Management of white-tailed deer (Odocoileus virginianus) in the eastern and midwestern United States is a success story gone awry. Once at the brink of extirpation throughout their range, deer populations have burgeoned over the last several decades. This has created unwelcome consequences for farmers, orchardists, homeowners, and motorists including crop damage and more vehicle accidents. Of greater concern to conservation biologists, however, is the possibility that high deer densities might have detrimental effects on the abundance and diversity of forest vegetation and wildlife.
This issue explores the complexity of forest ecosystems with particular emphasis on the effects of expanding deer populations on trees, birds, and people. Using the student active teaching approaches of turn-to-your-neighbor, pairs share, and citizen's argument, this issue addresses the questions: (a) How do deer impact the composition of forest vegetation? (b) How do deer influence habitat for other wildlife? and (c) What challenges exist in the management of white-tailed deer populations? The issue draws upon three primary papers (Rooney et al. 2000, McShea and Rappole 2000, Chase et al. 2002), which examine: (1) deer browse and other factors influencing hemlock regeneration, (2) effects of manipulating deer populations on the abundance and diversity of breeding birds, and (3) decision-making processes for resolving deer management controversies.
By the end of the 19th century market and subsistence hunting had decimated deer populations throughout their range. In response in 1896 the U.S. Supreme Court declared wild animals property of the state. Regulations required hunters to obtain licenses and abide by hunting seasons, bag limits, and sex restrictions (i.e., spare does and fawns and concentrate on bucks) to help deer populations recover. Successful wildlife management through the regulation of hunting was a key factor in the rebound of deer herds. Other factors have also contributed to expanding deer numbers. Human elimination of wolves and mountain lions removed natural predators throughout much of white-tailed deer’s range. Human manipulation of land for agriculture and silviculture also improved and expanded habitat for deer, an “edge species” with an affinity for forested landscapes fragmented by open fields. In addition, private landowner decisions to prohibit hunting limited hunter access to many areas, allowing deer populations to grow. Today, the problem of too few deer has in numerous cases become one of too many, posing new challenges for natural resource managers.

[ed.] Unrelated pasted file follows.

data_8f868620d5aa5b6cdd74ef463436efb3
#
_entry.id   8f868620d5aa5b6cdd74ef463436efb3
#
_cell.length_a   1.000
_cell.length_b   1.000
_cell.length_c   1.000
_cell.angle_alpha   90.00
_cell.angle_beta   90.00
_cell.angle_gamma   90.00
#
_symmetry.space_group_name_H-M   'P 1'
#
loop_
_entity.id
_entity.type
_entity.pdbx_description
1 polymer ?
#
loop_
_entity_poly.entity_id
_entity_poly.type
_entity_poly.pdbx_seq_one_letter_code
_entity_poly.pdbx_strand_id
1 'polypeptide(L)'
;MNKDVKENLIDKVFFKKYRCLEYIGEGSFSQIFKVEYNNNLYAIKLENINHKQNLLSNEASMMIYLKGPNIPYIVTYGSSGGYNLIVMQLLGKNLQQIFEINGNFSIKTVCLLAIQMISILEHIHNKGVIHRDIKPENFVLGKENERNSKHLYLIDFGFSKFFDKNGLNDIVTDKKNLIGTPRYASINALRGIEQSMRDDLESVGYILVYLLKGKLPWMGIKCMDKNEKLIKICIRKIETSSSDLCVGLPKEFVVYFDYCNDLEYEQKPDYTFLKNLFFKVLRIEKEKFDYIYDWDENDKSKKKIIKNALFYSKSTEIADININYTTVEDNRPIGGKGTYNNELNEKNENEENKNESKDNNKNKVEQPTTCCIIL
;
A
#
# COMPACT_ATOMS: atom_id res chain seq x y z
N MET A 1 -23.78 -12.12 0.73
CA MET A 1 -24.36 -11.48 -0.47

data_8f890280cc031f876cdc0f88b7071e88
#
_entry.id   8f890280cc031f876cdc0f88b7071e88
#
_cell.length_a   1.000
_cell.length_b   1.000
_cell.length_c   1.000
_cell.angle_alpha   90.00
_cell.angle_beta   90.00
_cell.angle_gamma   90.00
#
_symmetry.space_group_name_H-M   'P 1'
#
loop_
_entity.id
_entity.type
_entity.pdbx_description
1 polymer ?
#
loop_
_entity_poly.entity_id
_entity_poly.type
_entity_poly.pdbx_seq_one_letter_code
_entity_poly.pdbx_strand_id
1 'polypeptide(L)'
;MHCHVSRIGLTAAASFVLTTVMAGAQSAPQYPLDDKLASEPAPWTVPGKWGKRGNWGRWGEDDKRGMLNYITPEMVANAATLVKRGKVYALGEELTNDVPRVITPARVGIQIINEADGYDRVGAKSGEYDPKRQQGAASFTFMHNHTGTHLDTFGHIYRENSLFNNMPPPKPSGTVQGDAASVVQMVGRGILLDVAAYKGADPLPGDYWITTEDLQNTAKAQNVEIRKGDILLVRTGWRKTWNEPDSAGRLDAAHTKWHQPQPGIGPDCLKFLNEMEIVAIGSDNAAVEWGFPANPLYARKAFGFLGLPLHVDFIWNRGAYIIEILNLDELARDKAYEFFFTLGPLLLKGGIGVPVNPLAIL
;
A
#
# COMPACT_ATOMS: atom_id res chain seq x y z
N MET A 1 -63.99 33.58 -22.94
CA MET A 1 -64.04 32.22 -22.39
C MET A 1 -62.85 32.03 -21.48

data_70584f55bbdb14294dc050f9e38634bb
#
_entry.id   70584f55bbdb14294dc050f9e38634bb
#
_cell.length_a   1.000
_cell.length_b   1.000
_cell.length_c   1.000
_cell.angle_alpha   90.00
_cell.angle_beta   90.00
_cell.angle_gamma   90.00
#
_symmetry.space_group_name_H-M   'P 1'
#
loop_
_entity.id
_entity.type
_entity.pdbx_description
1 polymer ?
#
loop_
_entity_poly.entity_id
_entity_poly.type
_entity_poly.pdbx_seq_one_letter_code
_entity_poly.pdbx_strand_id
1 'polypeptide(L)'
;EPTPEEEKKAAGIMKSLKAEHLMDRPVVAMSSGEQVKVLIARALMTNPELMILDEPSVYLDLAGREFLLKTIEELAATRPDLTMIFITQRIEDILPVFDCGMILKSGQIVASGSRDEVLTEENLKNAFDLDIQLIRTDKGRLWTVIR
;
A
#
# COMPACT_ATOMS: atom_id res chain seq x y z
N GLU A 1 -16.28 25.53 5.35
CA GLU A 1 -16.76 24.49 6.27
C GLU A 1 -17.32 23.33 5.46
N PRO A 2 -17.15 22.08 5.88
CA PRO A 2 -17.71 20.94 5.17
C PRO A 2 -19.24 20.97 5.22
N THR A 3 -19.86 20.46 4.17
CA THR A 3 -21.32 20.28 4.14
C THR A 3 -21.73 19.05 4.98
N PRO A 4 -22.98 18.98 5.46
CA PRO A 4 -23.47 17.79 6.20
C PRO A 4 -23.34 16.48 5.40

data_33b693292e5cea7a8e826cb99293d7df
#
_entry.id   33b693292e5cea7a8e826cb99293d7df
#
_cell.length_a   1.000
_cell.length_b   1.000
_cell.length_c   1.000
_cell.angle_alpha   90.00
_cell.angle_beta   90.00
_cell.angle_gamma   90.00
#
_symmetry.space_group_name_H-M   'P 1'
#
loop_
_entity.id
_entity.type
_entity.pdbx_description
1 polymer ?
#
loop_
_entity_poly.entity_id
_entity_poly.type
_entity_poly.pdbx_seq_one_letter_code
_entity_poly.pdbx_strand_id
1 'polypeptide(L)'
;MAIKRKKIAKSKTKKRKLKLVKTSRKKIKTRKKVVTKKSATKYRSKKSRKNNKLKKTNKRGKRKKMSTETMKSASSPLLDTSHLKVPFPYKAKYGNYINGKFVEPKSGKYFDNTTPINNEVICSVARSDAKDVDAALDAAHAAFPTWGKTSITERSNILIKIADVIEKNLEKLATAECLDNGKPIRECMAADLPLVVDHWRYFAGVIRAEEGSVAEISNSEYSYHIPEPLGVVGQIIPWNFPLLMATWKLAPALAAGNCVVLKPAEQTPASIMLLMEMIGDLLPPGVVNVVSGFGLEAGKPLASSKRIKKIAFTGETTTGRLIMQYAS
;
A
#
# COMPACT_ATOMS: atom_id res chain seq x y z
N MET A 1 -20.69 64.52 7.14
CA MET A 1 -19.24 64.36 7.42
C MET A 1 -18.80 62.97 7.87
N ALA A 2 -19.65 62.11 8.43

A growing body of ecological studies (see Waller and Alverson 1997 and Russell et al. 2001 for academic reviews or Ness 2003 for a popular review) suggests that high deer density is directly affecting the composition of woody and herbaceous vegetation and indirectly impacting wildlife. Tree species especially palatable to deer, such as economically valuable oaks, are not regenerating while other species resistant to deer browse, like beech, flourish. The toll on herbaceous plants is also substantial. Local disappearances of numerous plants, such as orchids and lilies, have been documented in woodlands with abundant deer across the East and Midwest. These concerns are especially crucial in protected areas (e.g., nature preserves and national parks) where managers are often attempting to maintain a particular vegetative community.
Beyond the impact on specific trees or other plants, deer can significantly influence wildlife habitat by altering the forest’s composition and structure. For example, in a forest where the understory has been largely eaten by deer, habitat for birds requiring a thick understory will decline. On the other hand, birds that prefer an open understory will benefit. Some ecologists have argued that white-tailed deer are a keystone herbivore because they have such large impacts on forest communities (Waller and Alverson 1997). Waller and Alverson (1997:218) define a keystone species as one that: “(1) affects the distribution or abundance of many other species, (2) can affect community structure by strongly modifying patterns of relative abundance among competing species, or (3) affects community structure by affecting the abundance of species at multiple trophic levels.” It can be argued that deer fit this description because in high densities they affect trees, shrubs, herbaceous plants, birds, and small mammals. In this issue students will examine two studies: one investigating the relationship between deer densities and hemlock regeneration in the Upper Great Lakes region of the U.S. and the other examining deer’s impact on the abundance and diversity of breeding bird populations in northern Virginia.